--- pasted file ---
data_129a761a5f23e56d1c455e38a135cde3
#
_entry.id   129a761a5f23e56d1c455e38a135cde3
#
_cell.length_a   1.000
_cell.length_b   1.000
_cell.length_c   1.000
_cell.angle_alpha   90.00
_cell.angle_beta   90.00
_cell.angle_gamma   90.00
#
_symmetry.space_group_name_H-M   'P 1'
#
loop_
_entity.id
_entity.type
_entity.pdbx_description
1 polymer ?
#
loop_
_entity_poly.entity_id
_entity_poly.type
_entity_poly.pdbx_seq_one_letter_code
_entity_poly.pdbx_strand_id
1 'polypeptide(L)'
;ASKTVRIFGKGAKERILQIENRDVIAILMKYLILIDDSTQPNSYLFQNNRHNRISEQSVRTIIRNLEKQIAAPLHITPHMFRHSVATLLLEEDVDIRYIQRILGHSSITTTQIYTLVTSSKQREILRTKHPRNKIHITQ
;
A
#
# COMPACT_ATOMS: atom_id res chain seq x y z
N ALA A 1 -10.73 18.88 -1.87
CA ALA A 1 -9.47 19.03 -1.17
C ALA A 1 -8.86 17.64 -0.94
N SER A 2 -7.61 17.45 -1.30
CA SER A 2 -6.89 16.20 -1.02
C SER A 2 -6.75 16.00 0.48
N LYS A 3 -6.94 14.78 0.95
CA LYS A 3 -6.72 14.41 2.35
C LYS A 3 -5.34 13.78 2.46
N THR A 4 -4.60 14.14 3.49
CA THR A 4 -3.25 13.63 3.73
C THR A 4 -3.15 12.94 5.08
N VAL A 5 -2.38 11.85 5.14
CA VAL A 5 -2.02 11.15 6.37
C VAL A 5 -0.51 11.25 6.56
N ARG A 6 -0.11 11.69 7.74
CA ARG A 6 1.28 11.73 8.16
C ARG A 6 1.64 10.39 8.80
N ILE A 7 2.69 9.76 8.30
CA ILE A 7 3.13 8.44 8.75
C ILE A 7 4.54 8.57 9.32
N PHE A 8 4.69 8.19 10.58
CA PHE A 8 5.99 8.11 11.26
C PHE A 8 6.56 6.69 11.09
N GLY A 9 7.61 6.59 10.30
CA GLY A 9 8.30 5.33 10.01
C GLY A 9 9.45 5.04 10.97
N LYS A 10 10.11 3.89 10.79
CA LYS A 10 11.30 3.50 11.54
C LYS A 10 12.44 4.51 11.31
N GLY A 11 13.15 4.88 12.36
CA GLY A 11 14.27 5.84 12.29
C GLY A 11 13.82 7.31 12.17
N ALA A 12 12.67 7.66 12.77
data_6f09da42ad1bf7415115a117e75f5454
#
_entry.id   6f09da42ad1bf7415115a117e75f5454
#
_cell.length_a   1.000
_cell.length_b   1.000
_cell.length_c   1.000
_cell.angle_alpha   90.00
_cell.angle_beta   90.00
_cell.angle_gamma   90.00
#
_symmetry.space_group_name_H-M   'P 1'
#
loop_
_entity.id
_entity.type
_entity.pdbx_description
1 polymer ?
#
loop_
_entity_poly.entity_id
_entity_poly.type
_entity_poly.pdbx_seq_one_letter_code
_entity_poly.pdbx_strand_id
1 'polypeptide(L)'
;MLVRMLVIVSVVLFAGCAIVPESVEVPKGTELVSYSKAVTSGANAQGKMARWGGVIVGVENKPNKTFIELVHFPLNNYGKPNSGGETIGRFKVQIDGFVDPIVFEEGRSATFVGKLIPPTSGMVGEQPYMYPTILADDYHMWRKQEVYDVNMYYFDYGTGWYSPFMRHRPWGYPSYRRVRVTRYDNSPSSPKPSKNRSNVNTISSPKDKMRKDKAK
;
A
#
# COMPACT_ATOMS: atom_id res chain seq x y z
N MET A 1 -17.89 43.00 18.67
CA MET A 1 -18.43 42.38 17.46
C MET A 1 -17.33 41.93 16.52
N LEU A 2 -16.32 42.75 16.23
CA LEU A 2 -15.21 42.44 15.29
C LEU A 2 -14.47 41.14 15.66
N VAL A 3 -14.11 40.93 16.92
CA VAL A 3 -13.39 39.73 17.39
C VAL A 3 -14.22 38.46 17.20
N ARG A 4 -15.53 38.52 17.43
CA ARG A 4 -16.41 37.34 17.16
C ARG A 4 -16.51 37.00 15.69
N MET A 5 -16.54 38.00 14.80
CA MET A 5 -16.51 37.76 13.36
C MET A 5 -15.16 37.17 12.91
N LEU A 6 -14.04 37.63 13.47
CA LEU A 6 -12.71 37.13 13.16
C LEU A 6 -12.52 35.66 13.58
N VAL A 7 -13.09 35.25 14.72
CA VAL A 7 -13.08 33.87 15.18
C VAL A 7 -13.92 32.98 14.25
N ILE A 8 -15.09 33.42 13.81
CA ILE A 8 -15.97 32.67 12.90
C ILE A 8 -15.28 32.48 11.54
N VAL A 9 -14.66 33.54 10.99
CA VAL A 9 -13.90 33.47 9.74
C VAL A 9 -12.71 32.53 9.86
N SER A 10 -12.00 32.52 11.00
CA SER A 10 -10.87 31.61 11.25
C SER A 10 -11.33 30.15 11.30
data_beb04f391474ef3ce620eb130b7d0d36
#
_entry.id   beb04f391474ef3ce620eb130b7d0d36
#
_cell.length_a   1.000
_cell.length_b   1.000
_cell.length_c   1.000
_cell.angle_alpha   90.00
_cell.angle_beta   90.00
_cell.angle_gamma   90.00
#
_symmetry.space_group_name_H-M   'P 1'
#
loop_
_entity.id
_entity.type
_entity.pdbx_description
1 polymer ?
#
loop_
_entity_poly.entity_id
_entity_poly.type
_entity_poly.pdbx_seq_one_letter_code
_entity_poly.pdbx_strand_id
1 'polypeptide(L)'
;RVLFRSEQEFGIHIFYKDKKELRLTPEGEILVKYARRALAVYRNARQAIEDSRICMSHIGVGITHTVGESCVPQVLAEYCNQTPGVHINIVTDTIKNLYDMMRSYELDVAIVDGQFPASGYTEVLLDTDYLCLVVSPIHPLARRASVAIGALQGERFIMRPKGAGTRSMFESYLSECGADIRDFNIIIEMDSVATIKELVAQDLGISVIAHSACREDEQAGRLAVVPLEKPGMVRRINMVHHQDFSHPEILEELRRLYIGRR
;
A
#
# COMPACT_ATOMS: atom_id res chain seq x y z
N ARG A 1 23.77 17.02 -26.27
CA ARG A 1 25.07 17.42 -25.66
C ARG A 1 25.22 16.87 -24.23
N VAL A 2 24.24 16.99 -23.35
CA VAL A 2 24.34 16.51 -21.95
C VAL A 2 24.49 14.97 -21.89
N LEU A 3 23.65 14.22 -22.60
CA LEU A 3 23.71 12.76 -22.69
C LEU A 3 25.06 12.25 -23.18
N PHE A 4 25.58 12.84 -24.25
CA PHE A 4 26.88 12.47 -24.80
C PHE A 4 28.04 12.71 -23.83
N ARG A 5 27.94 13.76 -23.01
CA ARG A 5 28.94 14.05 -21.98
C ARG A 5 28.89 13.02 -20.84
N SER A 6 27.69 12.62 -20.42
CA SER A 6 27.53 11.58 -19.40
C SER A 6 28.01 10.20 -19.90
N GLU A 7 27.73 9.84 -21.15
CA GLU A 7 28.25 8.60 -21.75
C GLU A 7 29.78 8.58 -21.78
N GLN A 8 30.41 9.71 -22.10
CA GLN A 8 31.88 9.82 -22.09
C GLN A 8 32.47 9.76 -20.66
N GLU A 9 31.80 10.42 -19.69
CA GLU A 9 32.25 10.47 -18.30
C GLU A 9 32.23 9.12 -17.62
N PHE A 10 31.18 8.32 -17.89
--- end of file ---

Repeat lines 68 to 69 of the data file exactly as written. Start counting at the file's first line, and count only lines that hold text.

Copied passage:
#
_cell.length_a   1.000